Editor’s Note: This is an article we originally published back in 2011 for the 10th anniversary of 9/11 by an author who wrote for us under the alias LacesOutDan. Every year since, we’ve republished this article in remembrance of those lost in 9/11 and a Cornell lacrosse great who was lost on this awful day 19 years ago.
Within the lacrosse world, you may have heard of Eamon McEneaney.
A three-time All-American at Cornell and cornerstone of a team that won two-straight national championships in 1976 and 1977, McEneaney was one of the greatest attackmen to play the game. He was known for his speed, skill, and relentless competitiveness despite his slight 160-pound frame.
Tragically, McEneaney, a vice president at Cantor Fitzgerald, died on September 11, 2001, along with 3,000 other innocent people. In the 19 years that have passed since then, many have learned the story that I know of Eamon; one about a competitive lacrosse star who was one of the most caring, friendly, and full-of-life human beings I ever knew.
I was fortunate enough to have spent time around Eamon as a young kid. My father was a good friend and a fellow member of the two Cornell National Championship teams. I met Eamon many times over the years at reunions and Cornell lacrosse games, and right away, I could notice his infectious smile and energy.
But since his passing, I feel I have gotten to know Eamon better from all the stories my dad and his friends tell. Anytime they reminisce about their golden years of college, it always seems to come back to Eamon, the one who could always make them laugh and would always be there for them.
Never Forget 🇺🇸🇺🇸🇺🇸 9-11
Welles Crowther ❤️
Eamon McEneaney ❤️ pic.twitter.com/MtYGWwn29G
— VintageLaxBrand (@LaxBrand) September 11, 2020
A true example of Eamon’s character and selflessness is the story of the final goal of the 1976 National Championship. Cornell led by two in the last minute of overtime and managed to force a Maryland turnover on a clear.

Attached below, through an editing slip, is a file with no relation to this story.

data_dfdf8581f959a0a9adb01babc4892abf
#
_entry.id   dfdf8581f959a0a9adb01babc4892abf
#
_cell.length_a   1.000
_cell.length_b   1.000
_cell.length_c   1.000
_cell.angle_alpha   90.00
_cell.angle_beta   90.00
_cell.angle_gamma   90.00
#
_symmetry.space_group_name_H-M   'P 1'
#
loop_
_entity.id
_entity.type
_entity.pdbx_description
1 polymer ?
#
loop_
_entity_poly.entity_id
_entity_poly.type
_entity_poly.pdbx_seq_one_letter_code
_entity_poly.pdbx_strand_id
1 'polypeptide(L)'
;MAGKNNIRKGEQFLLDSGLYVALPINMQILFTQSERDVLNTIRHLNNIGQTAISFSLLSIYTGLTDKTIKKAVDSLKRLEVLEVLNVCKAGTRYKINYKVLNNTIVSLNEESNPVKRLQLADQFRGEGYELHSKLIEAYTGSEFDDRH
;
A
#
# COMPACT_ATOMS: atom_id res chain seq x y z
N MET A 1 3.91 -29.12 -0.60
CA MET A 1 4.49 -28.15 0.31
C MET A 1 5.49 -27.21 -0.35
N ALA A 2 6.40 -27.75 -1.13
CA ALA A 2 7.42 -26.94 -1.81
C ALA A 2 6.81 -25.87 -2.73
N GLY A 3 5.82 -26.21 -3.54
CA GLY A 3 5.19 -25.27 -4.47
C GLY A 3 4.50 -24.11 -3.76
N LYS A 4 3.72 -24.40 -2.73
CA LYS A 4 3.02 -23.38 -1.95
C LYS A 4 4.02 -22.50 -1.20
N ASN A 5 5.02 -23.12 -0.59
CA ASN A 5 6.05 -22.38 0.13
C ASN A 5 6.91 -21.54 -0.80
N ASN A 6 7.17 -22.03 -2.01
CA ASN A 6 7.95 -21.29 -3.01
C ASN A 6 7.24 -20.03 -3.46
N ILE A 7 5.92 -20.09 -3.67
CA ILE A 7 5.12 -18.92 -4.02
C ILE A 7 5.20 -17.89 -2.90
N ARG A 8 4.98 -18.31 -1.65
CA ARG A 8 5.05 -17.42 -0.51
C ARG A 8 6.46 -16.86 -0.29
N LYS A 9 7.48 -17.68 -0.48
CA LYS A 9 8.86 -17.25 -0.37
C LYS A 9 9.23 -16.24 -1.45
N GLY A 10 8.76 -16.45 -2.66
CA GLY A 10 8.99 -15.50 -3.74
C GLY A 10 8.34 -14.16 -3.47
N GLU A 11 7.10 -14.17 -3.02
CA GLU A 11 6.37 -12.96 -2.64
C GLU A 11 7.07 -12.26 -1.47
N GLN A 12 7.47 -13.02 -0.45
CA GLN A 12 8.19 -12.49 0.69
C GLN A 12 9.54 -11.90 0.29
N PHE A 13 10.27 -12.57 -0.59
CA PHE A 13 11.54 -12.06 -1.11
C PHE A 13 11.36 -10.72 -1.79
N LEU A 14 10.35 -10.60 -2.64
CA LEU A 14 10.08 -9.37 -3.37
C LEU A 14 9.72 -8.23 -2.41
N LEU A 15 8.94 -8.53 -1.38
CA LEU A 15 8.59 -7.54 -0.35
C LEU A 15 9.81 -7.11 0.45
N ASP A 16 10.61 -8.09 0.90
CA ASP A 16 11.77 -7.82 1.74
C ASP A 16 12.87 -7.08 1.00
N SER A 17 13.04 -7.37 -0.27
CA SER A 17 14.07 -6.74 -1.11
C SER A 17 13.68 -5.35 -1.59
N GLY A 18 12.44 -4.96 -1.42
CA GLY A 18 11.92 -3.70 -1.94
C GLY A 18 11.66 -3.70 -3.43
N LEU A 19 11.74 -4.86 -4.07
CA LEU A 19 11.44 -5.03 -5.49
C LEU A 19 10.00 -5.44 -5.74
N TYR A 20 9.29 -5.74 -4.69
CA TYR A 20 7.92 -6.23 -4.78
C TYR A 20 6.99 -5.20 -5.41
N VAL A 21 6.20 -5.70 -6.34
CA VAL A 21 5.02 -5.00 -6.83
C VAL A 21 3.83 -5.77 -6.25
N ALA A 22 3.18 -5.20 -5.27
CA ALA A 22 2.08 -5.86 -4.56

Eamon picked up the groundball and ran towards the goal on a breakaway. Instead of shooting the ball himself, he drew the trailing defender and passed over his shoulder to teammate Mike French, who scored an empty-net goal (his seventh of the game).
— Lacrosse Film Study (@LaxFilmStudy) September 11, 2020
It would have been Eamon’s only goal of the game, but instead, he would rather dish to his friend.
After his playing years, Eamon continued his selfless lifestyle. He was a loving husband to his wife Bonnie and a caring father to his four children. He was a lover of all things Irish, including writings, poetry, and the songs of Van Morrison.
Eamon also wrote his own poetry and his dream of publishing his own book was realized in 2004 with “A Bend in the Road,” a collection of his poems.
Additionally, Eamon was a caring hero to strangers around him. When the World Trade Center was bombed on February 26, 1993, McEneaney led 63 panicked people from the 105th floor down the dark and smoke-filled stairwell to safety.
Below is a short tribute video and here’s an Inside Lacrosse article that should give you more of a sense of the amazing person Eamon was. We hope he will be in your thoughts as we remember those lost 19 years ago today.
Eamon might be gone but he’s surely not forgotten.